MOVIES & BOOZE: We're off to Australia & South Africa

Jean Smullen reviews Bend in the River Pinot Grigio and Yellowtail Shiraz

Today we are going to take a look at a couple of big wine brands.  Most of the wines we drink in Ireland are in the lower price, high volume end of the market so I thought we’d look at a few examples. 

There is good stuff to be found as well as some which is not as good. Looking for a bottle to cheer up Tuesday's pasta?  How do you decide between Two Oceans and A Bend in the River? Not easy, which is why many Irish shoppers tend to stick with specific brands because they know what style they like and so therefore tend to go back time and again to the same wine style and producer.

2017 The Bend in the River Pinot Grigio  €10.50

Stockists:  Widely Available in most supermarkets and off licences including Carry Out

The Bend in the River is a modern wine made by a big German company called Kendermann. The Bend in the River takes its name from the majestic River Rhine at the beginning of the beautiful gorge section of the Middle Rhine, a UNESCO World Heritage site. As well as The Bend in the River, Kendermann are also responsible for Black Tower which in the 1970’s was the ONLY game in town, wine wise, here in Ireland.

Pinot Grigio has to be one of the most popular white grape varieties currently being sold on the Irish market.  It is everywhere, and now you can get Pinot Grigio grown in nearly every country in the world where wine is produced.  The grape is originally  French and originates in the Alsace region of Northern France where it goes by the name,  Pinot Gris;   It is also produced in the Alpine regions of Italy where the Italian name for the grape is Pinot Grigio.  Because of the success of the fairly neutral Italian style of wine made from this grape, the term Pinot Grigio  is now used globally to sell wine. 

The original Pinot Gris or Grauburgunder as it is known in Germany was originally a mutation of the red Pinot Noir grape.   Pinot Gris from Alsace will have a slight pink tinge because the grapes are not actually white.   Good quality Pinot Gris has a very spicy finish to it and quite an oily, weighty texture.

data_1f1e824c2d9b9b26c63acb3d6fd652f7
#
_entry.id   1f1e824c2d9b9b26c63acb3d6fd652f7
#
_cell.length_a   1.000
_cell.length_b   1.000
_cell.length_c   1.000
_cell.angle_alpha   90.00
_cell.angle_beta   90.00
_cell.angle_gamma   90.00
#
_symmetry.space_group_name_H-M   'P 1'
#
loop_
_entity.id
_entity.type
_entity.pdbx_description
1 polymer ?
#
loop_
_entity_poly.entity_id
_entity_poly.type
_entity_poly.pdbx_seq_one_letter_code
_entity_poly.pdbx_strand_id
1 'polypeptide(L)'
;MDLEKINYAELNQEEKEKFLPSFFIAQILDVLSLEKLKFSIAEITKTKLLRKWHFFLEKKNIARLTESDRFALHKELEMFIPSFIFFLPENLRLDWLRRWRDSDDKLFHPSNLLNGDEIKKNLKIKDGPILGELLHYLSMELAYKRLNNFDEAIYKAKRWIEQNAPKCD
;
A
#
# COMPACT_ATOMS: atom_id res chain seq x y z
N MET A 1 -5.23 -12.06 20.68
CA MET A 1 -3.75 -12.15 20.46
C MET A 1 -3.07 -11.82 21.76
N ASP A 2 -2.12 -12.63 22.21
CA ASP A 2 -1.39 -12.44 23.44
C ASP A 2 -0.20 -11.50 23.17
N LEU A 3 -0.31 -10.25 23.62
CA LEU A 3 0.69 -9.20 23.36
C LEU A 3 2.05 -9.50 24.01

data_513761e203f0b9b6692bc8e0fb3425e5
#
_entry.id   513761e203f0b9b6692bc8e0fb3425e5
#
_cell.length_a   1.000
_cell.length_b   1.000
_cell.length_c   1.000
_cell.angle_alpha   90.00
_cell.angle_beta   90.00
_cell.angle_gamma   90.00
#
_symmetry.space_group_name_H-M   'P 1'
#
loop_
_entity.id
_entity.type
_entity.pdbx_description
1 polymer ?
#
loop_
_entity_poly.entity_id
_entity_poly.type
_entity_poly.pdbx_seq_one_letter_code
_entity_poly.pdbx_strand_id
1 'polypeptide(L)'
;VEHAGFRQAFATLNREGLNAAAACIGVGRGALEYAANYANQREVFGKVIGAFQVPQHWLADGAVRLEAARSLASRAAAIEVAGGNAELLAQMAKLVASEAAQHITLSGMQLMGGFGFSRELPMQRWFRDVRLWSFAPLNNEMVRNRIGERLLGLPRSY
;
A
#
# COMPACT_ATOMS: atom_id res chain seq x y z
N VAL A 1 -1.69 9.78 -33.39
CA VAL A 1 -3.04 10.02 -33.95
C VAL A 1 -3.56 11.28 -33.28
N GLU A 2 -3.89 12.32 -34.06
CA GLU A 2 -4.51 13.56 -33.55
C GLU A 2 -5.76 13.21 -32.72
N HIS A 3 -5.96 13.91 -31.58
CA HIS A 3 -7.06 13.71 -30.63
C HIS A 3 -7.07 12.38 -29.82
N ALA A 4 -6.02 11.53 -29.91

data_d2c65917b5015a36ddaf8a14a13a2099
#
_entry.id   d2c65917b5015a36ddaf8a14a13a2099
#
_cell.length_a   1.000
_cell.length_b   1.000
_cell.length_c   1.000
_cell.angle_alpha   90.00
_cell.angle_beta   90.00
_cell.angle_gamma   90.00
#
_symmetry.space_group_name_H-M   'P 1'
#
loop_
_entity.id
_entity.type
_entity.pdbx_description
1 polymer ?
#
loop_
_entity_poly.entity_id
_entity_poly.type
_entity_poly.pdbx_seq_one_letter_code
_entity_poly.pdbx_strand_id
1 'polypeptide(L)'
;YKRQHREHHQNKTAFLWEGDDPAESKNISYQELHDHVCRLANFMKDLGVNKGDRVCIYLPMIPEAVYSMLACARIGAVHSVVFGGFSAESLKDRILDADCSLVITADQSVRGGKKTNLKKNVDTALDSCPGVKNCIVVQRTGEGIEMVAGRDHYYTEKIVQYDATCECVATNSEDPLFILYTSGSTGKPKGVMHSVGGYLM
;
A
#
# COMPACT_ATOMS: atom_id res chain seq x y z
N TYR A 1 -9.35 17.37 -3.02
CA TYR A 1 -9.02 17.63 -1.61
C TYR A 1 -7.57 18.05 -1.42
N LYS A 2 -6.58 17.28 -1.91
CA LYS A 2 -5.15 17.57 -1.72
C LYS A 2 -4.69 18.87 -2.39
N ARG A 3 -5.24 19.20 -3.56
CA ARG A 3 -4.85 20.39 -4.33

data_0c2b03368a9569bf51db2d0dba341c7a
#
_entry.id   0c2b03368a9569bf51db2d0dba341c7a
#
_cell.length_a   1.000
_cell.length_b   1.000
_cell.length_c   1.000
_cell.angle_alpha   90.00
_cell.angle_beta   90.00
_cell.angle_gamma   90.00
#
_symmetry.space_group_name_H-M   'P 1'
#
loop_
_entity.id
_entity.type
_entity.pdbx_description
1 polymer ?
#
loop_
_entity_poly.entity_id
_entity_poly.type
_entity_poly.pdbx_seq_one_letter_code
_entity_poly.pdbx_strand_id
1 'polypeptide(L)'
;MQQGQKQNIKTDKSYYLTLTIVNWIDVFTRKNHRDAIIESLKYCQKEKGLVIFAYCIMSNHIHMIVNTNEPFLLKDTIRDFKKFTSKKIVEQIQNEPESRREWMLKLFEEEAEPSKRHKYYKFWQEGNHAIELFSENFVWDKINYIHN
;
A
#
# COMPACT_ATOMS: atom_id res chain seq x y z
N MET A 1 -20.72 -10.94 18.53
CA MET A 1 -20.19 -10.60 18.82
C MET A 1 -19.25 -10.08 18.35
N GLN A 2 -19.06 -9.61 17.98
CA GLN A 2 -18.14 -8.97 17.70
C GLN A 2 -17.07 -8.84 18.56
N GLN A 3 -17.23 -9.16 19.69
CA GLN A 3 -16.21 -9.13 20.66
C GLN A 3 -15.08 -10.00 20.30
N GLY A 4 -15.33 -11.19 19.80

The Italians like to ferment their white wines at a cool temperature, this strips a lot of the colour and flavour out of it, leaving a rather neutral white wine with stone fruit flavours, lower alcohol which can be a bit bland.  That said, Pinot Grigio is quite a food friendly grape and its very neutrality means it can be matched with a huge variety of food styles.

The fruit for this wine comes from South Africa.  Kendermann  have a range of well made wines that are very competitively priced made from fruit sourced all over the world.   This South African Pinot Grigio is light in style, with a relatively low alcohol level of 12% ABVA classic Pinot Grigio with delicate floral aromas and a hint of citrus. Great with salads,  perfect to pair with chicken, fish and light dishes.

2016 [yellowtail] Shiraz €10.99

Stockists:  Widely Available in most supermarkets and off licences including Carry Out

Built on the pioneering spirit of Australia's early vignerons, the Australian wine industry , with it's 200 year heritage is now spread across all states and territories.  The Australian wine revolution is now half a century old.

Australia is going to be very much in vogue for 2018.  2017 was not a good year for European wine producers.  A series of “weather” events, spelled disaster.   Severe frosts in April,  followed by a very hot summer gave Spain,  France and Italy their smallest harvest in years.   Forest fires in Portugal wreaked havoc in June, returning again to both Spain and Portugal in October.   Vines struggled with drought and heat all over Europe during the summer of 2017; the result of these many weather related events meant that France and Italy had their smallest crop in over 50 years. The impact of all these erratic weather events on European production has predictably meant that there is less wine available.  This has understandably resulted in higher ex-cellar prices, which may end up being advantageous for Australian wine sales during 2018.  

John Casella created [yellow tail] exclusively for the US  market in 2001, the brand named after Australia’s Yellow-Footed Rock  Wallaby has created a huge niche for itself since it was founded 17 years ago.  In 2005 [yellow tail]  became the first  variety wine to sell one million cases in a single year.   Two years later [yellow tail]  was launched on the Irish market and this year celebrates 11 years of  success.  Last year of [yellow tail] showed extremely good growth and was one of the top selling wine brands on the Irish market in 2017.

Shiraz is what the Australian’s call Syrah.  In France Syrah is the great red grape of the Northern Rhone.  It has lots of blackcurrent fruit and peppers and when aged in wood, spice!  Yellowtail has a great following, mainly because it is a very good well made wine.  This gives you everything you want from Australian Shiraz, pepper and spice, tons of blackcurrant fruit.  Interestingly the ABV on this is only 13.5% which is a similar alcohol level to a wine from Bordeaux.

As we cope with the last sting in winter’s tale, match this wine with Spring lamb or slow cooked beef stew.

Wine Diary

The Big Tasting at ely is back !  Today, March 9th,  at their biggest casual style tasting of the year, there will be more than 100 wines from 15 countries, including classics from the Old world & modern classics from the New, not to mention Champagnes, Ports, Sherries and Sweet wines all under one roof. 

More details https://jeansmullen.com/